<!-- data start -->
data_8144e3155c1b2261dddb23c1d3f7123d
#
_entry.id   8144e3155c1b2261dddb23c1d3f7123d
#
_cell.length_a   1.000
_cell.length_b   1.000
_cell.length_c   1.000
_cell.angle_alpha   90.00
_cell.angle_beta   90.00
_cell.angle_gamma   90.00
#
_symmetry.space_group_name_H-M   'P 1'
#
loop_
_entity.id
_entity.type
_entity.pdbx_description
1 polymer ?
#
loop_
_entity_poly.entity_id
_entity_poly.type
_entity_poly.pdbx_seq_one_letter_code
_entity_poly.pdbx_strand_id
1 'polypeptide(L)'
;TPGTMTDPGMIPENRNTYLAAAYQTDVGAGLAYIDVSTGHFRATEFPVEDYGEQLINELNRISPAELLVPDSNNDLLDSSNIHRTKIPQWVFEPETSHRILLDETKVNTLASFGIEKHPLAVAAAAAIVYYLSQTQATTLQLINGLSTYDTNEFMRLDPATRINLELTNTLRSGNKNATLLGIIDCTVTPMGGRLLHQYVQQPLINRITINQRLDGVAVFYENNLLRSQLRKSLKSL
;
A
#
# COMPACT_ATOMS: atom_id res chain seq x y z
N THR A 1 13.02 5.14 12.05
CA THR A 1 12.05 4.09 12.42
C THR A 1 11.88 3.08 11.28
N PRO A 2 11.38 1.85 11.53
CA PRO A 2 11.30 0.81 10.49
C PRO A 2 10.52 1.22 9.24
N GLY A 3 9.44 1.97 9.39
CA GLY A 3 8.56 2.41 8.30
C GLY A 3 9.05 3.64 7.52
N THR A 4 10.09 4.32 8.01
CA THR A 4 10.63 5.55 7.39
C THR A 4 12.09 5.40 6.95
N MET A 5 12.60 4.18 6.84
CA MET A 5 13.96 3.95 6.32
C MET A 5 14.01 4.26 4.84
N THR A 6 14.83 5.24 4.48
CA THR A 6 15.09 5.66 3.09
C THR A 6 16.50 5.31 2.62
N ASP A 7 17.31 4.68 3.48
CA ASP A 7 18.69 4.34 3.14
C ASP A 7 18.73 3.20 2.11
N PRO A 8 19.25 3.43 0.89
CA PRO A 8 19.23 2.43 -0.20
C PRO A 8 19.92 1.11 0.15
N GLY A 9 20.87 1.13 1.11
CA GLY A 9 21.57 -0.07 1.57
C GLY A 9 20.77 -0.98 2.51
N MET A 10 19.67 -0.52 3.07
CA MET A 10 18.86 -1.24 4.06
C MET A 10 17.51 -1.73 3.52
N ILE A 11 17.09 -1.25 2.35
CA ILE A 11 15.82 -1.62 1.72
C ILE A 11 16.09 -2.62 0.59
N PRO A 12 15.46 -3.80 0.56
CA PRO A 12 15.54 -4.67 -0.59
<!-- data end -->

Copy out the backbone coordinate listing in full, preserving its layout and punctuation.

data_8144e3155c1b2261dddb23c1d3f7123d
#
_entry.id   8144e3155c1b2261dddb23c1d3f7123d
#
_cell.length_a   1.000
_cell.length_b   1.000
_cell.length_c   1.000
_cell.angle_alpha   90.00
_cell.angle_beta   90.00
_cell.angle_gamma   90.00
#
_symmetry.space_group_name_H-M   'P 1'
#
loop_
_entity.id
_entity.type
_entity.pdbx_description
1 polymer ?
#
loop_
_entity_poly.entity_id
_entity_poly.type
_entity_poly.pdbx_seq_one_letter_code
_entity_poly.pdbx_strand_id
1 'polypeptide(L)'
;TPGTMTDPGMIPENRNTYLAAAYQTDVGAGLAYIDVSTGHFRATEFPVEDYGEQLINELNRISPAELLVPDSNNDLLDSSNIHRTKIPQWVFEPETSHRILLDETKVNTLASFGIEKHPLAVAAAAAIVYYLSQTQATTLQLINGLSTYDTNEFMRLDPATRINLELTNTLRSGNKNATLLGIIDCTVTPMGGRLLHQYVQQPLINRITINQRLDGVAVFYENNLLRSQLRKSLKSL
;
A
#
# COMPACT_ATOMS: atom_id res chain seq x y z
N THR A 1 13.02 5.14 12.05
CA THR A 1 12.05 4.09 12.42
C THR A 1 11.88 3.08 11.28
N PRO A 2 11.38 1.85 11.53
CA PRO A 2 11.30 0.81 10.49
C PRO A 2 10.52 1.22 9.24
N GLY A 3 9.44 1.97 9.39
CA GLY A 3 8.56 2.41 8.30
C GLY A 3 9.05 3.64 7.52
N THR A 4 10.09 4.32 8.01
CA THR A 4 10.63 5.55 7.39
C THR A 4 12.09 5.40 6.95
N MET A 5 12.60 4.18 6.84
CA MET A 5 13.96 3.95 6.32
C MET A 5 14.01 4.26 4.84
N THR A 6 14.83 5.24 4.48
CA THR A 6 15.09 5.66 3.09
C THR A 6 16.50 5.31 2.62
N ASP A 7 17.31 4.68 3.48
CA ASP A 7 18.69 4.34 3.14
C ASP A 7 18.73 3.20 2.11
N PRO A 8 19.25 3.43 0.89
CA PRO A 8 19.23 2.43 -0.20
C PRO A 8 19.92 1.11 0.15
N GLY A 9 20.87 1.13 1.11
CA GLY A 9 21.57 -0.07 1.57
C GLY A 9 20.77 -0.98 2.51
N MET A 10 19.67 -0.52 3.07
CA MET A 10 18.86 -1.24 4.06
C MET A 10 17.51 -1.73 3.52
N ILE A 11 17.09 -1.25 2.35
CA ILE A 11 15.82 -1.62 1.72
C ILE A 11 16.09 -2.62 0.59
N PRO A 12 15.46 -3.80 0.56
CA PRO A 12 15.54 -4.67 -0.59